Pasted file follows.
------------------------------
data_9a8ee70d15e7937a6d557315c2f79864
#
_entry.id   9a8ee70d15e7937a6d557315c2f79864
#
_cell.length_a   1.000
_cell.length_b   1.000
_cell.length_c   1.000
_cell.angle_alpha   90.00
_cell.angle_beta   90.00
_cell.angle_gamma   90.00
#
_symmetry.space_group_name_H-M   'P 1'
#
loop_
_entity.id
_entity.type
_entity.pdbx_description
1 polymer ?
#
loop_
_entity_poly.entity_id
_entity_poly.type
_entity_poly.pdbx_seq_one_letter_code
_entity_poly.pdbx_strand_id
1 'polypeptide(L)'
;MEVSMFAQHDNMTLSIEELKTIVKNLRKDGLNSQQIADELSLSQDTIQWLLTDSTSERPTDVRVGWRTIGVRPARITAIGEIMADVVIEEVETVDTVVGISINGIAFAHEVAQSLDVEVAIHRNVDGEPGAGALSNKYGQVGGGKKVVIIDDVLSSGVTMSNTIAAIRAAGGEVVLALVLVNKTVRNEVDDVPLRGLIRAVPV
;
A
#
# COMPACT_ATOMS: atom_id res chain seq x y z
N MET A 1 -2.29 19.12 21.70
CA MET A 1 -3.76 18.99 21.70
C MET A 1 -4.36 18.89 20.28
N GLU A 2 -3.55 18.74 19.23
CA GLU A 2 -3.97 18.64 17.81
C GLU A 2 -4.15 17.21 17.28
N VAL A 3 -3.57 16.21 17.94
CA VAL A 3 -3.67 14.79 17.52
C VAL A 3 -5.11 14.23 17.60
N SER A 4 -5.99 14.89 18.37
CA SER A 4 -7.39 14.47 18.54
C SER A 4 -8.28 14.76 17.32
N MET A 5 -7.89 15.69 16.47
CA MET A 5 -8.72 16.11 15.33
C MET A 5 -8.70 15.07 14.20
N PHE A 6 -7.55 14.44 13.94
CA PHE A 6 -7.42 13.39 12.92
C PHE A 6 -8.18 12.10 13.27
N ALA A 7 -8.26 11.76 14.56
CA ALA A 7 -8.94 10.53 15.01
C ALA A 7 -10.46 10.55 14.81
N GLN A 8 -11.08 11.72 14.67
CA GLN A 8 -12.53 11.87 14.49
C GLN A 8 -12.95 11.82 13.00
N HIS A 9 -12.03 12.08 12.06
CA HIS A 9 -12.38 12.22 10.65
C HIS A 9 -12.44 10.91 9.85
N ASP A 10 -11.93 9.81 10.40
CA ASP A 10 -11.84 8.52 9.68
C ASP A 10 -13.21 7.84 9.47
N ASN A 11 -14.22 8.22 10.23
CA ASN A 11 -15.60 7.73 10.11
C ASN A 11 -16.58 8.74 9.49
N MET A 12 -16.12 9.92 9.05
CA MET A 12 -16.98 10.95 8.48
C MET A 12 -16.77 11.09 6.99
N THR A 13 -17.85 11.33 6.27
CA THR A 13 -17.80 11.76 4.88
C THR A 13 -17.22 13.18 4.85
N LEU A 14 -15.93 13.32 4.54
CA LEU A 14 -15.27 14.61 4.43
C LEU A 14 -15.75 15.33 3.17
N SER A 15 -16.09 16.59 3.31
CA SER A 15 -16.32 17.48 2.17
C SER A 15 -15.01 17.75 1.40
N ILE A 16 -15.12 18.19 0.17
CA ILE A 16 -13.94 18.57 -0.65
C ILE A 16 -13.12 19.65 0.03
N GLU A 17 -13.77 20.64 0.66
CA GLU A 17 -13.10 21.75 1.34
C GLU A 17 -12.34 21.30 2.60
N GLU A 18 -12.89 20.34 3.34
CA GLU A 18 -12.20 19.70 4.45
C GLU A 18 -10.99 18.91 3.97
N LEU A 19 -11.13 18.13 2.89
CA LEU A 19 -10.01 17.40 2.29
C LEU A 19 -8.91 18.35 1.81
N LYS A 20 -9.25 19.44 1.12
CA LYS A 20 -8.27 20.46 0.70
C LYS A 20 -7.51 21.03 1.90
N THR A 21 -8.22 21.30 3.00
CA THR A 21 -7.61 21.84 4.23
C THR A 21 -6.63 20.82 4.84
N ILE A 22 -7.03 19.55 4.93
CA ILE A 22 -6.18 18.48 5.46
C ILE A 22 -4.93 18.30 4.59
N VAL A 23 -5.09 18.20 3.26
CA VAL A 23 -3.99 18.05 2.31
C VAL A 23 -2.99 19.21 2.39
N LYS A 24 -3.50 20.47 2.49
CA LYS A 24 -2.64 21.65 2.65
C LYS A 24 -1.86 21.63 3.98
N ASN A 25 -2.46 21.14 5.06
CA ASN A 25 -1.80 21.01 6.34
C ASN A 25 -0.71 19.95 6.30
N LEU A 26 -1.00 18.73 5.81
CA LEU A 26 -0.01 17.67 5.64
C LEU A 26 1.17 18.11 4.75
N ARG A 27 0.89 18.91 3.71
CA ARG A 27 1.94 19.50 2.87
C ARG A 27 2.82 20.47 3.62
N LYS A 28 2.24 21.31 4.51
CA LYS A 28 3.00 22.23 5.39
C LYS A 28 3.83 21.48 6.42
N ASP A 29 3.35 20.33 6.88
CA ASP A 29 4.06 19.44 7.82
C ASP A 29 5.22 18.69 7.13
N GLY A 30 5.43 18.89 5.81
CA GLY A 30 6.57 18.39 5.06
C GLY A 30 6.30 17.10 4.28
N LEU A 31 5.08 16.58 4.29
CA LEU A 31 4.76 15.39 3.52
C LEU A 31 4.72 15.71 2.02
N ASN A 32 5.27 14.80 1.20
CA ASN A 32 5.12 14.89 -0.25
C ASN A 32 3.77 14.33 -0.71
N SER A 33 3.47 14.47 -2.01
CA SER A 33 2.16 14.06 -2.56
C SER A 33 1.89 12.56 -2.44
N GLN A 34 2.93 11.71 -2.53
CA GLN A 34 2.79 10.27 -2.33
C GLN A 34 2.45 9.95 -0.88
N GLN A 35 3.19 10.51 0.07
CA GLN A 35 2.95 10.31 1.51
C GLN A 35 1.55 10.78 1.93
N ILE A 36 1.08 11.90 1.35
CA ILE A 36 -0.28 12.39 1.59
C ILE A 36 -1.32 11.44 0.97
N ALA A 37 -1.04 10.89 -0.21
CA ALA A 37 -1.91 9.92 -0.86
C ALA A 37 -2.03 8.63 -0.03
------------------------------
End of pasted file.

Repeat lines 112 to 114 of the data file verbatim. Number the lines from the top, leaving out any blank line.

N LYS A 28 2.24 21.31 4.51
CA LYS A 28 3.00 22.23 5.39
C LYS A 28 3.83 21.48 6.42